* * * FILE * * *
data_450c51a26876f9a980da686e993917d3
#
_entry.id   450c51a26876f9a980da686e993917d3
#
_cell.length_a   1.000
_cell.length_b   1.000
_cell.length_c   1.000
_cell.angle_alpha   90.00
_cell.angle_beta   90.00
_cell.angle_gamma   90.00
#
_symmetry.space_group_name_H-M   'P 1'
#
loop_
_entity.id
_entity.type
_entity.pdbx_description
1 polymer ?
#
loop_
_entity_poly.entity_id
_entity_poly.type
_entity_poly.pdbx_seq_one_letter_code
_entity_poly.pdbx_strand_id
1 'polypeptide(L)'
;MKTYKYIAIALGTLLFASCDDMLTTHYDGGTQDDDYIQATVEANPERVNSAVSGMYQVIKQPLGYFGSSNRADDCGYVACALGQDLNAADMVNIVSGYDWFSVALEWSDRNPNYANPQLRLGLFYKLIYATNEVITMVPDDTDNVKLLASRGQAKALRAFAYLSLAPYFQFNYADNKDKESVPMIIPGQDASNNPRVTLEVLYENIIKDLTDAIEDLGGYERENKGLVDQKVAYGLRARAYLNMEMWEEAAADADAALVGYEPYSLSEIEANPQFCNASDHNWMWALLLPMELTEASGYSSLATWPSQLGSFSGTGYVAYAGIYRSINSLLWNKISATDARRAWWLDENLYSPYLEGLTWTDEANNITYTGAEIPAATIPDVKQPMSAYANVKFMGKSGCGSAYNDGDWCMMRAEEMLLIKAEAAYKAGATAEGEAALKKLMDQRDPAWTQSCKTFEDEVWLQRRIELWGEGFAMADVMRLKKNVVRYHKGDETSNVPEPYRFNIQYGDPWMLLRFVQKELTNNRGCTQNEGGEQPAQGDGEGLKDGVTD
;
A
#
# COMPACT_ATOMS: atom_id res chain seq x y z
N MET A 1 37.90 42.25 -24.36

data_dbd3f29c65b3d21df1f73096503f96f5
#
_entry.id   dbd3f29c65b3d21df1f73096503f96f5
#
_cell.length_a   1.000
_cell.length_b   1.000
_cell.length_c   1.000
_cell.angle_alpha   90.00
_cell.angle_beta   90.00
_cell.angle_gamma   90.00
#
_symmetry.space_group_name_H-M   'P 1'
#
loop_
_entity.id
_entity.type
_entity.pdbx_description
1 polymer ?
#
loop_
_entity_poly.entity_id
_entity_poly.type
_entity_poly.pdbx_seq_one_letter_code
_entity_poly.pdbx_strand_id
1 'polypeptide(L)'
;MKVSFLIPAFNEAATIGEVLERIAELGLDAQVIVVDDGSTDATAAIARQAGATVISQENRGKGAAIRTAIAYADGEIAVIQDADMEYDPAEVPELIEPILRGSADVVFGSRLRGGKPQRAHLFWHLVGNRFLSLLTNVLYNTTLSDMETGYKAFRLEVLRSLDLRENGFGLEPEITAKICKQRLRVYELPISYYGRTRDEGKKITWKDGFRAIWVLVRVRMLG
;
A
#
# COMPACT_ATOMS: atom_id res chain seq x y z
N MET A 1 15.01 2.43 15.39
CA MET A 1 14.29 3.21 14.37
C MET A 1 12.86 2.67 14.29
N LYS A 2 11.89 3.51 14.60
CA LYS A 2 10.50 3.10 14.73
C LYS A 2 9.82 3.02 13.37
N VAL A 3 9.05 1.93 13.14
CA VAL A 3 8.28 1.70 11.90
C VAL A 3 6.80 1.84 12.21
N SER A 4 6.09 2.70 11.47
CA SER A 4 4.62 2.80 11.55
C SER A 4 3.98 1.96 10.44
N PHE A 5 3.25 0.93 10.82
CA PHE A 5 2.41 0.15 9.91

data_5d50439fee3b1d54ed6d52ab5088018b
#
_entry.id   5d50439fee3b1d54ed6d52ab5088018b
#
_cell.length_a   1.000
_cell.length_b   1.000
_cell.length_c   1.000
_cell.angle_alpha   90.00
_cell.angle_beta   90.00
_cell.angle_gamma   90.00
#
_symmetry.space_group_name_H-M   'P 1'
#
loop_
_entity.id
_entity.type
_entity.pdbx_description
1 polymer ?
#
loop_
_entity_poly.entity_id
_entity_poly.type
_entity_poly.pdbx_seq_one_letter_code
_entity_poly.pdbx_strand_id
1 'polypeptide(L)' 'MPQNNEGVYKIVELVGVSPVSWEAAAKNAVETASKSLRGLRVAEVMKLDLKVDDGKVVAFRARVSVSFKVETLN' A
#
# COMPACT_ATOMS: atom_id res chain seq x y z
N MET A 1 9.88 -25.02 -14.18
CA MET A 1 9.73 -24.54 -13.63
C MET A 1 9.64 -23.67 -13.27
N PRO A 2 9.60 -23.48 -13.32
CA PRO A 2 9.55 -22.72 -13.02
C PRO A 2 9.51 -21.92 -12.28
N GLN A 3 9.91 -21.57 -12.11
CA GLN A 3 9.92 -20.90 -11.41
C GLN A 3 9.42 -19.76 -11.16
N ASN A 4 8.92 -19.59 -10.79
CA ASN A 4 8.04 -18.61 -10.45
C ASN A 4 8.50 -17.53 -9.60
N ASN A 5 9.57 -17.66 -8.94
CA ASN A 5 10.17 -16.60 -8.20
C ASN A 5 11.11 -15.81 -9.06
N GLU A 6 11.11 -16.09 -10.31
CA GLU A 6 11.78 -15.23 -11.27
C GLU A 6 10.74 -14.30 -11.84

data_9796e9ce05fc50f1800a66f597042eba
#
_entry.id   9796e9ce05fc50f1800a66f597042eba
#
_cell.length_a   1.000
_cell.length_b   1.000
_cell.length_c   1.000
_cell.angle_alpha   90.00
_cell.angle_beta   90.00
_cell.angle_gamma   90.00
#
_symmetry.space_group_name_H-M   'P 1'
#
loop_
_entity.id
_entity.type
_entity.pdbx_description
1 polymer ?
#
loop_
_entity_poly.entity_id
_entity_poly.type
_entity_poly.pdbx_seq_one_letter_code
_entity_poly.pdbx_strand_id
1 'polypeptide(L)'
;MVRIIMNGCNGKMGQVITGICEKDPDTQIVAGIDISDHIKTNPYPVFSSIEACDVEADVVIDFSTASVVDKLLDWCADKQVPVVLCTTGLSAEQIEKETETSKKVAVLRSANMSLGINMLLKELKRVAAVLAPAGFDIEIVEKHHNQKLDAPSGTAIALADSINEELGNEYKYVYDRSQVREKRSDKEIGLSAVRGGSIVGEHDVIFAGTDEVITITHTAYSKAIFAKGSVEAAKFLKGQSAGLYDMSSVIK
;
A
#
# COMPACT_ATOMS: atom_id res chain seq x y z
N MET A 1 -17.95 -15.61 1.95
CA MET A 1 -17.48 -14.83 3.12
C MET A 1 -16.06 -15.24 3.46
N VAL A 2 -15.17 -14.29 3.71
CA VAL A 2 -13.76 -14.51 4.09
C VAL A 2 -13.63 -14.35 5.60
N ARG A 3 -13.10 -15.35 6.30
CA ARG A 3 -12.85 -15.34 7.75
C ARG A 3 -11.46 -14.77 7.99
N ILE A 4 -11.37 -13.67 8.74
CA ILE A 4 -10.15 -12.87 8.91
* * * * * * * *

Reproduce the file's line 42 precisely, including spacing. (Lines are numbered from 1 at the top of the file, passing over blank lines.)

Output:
#